Adolfo Luna, Chicago House’s new Pre-Exposure Prophylaxis (PrEP) Campaign Manager, enters his position at a time of debate over the practicality and morality of the use of PrEP. A once-a-day pill taken to reduce the risk of HIV transmission, PrEP in the form of the medication Truvada is the first of what is expected to be a slew of HIV prevention tools.
PrEP has entered the HIV landscape to a barrage of disparate opinions. “A lot of the people commenting who are against PrEP don’t really acknowledge that it is actually a program and not just a pill.” Critics of PrEP have called the medication a “public health disaster” citing the difficulty of ensuring adherence to the firm once-a-day regimen. If taken sporadically, critics fear, PrEP users could develop resistance to the drug and limit their treatment options should they one day contract HIV.
For Luna, however, the reality is quite different. “The reason why PrEP could actually be a really great thing is because as a program, it requires patients to build better ongoing relationships with health care … and it makes their sexual decisions very present and real.” When adherence is high, PrEP is over 90% effective at protecting against HIV. Additionally, according to a Chicago physician, many people become much more aware of the risks associated with those actions when they are regularly screened for STIs . In all, Luna says, PrEP opens up a dialogue that moves people toward a broader conversation about sexual health.
Still, critics claim that PrEP is a “party drug” that causes gay men to get into “trouble.” But according to Chicago House CEO, Reverend Stan Sloan, the benefits far outweigh the risks. On PrEP himself, Sloan asserts, “I no longer white knuckle getting my regular HIV tests done.” In a blog post on MyPrEPExperience.com, Sloan commented, “It isn’t our job to dictate what others do in their bedrooms. It is our job to keep people safe and healthy, and PrEP does just that.”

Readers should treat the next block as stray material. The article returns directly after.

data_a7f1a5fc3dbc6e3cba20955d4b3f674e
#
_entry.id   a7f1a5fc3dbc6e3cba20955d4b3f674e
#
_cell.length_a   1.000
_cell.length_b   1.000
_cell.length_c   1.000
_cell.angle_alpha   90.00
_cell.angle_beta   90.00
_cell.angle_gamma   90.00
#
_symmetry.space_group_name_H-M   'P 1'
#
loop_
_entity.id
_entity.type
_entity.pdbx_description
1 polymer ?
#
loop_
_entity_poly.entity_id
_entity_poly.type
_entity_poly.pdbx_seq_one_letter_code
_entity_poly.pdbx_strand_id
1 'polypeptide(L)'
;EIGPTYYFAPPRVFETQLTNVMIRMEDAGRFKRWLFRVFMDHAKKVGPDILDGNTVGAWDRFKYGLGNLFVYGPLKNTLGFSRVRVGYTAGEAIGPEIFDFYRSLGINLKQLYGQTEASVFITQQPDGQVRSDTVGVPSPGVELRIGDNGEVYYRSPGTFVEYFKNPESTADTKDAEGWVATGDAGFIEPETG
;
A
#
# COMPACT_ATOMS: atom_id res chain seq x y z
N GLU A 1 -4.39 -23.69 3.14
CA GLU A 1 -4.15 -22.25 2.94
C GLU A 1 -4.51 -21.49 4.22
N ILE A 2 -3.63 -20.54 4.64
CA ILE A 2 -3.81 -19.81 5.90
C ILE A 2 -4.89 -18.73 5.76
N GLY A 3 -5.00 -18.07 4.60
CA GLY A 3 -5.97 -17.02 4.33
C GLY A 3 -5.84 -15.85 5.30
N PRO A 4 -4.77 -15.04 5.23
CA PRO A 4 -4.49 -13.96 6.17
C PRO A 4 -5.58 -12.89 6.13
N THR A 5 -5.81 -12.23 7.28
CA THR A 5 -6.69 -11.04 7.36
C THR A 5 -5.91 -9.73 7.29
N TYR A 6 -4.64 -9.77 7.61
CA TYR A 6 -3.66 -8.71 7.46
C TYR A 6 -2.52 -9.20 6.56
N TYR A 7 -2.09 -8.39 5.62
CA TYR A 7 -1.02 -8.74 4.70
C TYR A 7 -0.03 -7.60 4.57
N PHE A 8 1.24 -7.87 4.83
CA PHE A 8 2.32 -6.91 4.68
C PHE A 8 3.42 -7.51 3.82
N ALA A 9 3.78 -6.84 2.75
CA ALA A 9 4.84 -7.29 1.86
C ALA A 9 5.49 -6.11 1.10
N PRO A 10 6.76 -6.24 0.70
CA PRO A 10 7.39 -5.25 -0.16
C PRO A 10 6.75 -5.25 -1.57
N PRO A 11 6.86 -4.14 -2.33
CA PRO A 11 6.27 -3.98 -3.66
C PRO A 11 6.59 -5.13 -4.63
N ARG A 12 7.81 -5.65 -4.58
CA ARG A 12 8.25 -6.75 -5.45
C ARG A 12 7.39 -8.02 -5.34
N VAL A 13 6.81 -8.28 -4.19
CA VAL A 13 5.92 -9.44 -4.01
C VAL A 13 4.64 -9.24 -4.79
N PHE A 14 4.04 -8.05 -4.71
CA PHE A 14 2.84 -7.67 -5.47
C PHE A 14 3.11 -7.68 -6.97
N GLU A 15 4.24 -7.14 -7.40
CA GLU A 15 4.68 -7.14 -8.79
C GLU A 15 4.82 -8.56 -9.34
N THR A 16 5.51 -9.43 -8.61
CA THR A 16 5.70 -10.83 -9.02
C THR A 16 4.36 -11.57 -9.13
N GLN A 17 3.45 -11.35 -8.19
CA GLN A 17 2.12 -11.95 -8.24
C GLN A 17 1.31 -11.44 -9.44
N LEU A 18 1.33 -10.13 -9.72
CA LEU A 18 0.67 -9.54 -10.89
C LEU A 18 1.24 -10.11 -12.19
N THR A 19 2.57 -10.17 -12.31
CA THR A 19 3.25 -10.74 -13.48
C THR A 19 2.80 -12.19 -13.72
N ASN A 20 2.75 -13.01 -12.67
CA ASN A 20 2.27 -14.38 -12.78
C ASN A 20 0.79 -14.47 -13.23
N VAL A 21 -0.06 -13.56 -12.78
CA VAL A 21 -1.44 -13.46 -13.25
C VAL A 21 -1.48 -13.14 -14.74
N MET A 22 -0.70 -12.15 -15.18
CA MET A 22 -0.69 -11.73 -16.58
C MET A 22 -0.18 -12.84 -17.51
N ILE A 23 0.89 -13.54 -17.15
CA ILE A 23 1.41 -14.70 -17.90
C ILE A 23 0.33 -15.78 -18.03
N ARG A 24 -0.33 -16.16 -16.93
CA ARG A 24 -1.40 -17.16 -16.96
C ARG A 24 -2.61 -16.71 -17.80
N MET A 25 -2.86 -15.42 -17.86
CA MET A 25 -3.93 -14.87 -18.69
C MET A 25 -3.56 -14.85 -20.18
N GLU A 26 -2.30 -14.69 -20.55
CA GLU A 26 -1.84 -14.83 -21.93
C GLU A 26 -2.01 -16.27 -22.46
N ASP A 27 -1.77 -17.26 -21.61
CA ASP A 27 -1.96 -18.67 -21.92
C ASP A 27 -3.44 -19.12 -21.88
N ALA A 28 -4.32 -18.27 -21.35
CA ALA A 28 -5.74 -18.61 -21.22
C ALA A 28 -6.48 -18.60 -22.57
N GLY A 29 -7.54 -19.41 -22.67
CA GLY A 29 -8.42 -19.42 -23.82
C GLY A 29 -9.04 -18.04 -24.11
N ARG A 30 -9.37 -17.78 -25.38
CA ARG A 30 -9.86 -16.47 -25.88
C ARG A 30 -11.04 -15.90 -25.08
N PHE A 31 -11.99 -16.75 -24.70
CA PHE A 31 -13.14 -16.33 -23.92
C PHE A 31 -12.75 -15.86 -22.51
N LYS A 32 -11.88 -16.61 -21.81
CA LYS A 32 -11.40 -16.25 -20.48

Luna sees any sort of buzz around PrEP as a good thing. “More people will seek neutral sources to become more informed on it, and form their own opinions about PrEP.” He cites a lot of major organizations, including the CDC and insurance companies, who have voiced their approval of PrEP. Additionally, academic and medical institutions like the University of Chicago and the CORE Center are now looking at implementation studies of PrEP, “seeing if people really take the medication in a real life setting.”
Here at Chicago House, Luna’s PrEP Campaign will take form in three stages: Awareness, Access, Adherence. It will seek to debunk the many myths surrounding PrEP with facts and data, enable those at risk of being disenfranchised by HIV access to PrEP, and empower those who are already on the medication to stay on it for as long as they see fit. Stay tuned to learn more about Chicago House’s PrEP Campaign. For more information, contact Adolfo Luna at 773-248-5200 x 107.